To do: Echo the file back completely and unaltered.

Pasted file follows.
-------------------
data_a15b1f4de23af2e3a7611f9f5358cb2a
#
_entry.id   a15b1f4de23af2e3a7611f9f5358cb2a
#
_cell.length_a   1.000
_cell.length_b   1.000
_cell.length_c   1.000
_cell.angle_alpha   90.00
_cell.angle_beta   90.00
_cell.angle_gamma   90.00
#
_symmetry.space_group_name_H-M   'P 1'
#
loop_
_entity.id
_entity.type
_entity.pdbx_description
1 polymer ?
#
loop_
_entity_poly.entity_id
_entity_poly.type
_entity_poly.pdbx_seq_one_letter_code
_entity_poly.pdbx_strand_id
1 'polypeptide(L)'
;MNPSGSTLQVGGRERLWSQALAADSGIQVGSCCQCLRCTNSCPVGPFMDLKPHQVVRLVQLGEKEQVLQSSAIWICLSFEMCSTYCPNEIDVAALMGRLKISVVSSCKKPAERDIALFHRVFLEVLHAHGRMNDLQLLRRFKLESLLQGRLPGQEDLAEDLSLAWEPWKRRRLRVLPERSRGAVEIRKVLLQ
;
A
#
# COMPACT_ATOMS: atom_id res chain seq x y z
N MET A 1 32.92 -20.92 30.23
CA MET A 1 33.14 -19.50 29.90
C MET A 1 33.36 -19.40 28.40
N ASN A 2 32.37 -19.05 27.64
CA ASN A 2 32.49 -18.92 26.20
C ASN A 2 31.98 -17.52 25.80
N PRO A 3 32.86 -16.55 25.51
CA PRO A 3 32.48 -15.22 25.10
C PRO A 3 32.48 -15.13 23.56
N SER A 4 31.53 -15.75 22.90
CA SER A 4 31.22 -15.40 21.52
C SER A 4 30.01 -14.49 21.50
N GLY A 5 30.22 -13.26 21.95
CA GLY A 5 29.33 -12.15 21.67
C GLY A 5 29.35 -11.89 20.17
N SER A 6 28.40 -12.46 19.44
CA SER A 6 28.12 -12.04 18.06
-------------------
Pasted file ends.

data_a15b1f4de23af2e3a7611f9f5358cb2a
#
_entry.id   a15b1f4de23af2e3a7611f9f5358cb2a
#
_cell.length_a   1.000
_cell.length_b   1.000
_cell.length_c   1.000
_cell.angle_alpha   90.00
_cell.angle_beta   90.00
_cell.angle_gamma   90.00
#
_symmetry.space_group_name_H-M   'P 1'
#
loop_
_entity.id
_entity.type
_entity.pdbx_description
1 polymer ?
#
loop_
_entity_poly.entity_id
_entity_poly.type
_entity_poly.pdbx_seq_one_letter_code
_entity_poly.pdbx_strand_id
1 'polypeptide(L)'
;MNPSGSTLQVGGRERLWSQALAADSGIQVGSCCQCLRCTNSCPVGPFMDLKPHQVVRLVQLGEKEQVLQSSAIWICLSFEMCSTYCPNEIDVAALMGRLKISVVSSCKKPAERDIALFHRVFLEVLHAHGRMNDLQLLRRFKLESLLQGRLPGQEDLAEDLSLAWEPWKRRRLRVLPERSRGAVEIRKVLLQ
;
A
#
# COMPACT_ATOMS: atom_id res chain seq x y z
N MET A 1 32.92 -20.92 30.23
CA MET A 1 33.14 -19.50 29.90
C MET A 1 33.36 -19.40 28.40
N ASN A 2 32.37 -19.05 27.64
CA ASN A 2 32.49 -18.92 26.20
C ASN A 2 31.98 -17.52 25.80
N PRO A 3 32.86 -16.55 25.51
CA PRO A 3 32.48 -15.22 25.10
C PRO A 3 32.48 -15.13 23.56
N SER A 4 31.53 -15.75 22.90
CA SER A 4 31.22 -15.40 21.52
C SER A 4 30.01 -14.49 21.50
N GLY A 5 30.22 -13.26 21.95
CA GLY A 5 29.33 -12.15 21.67
C GLY A 5 29.35 -11.89 20.17
N SER A 6 28.40 -12.46 19.44
CA SER A 6 28.12 -12.04 18.06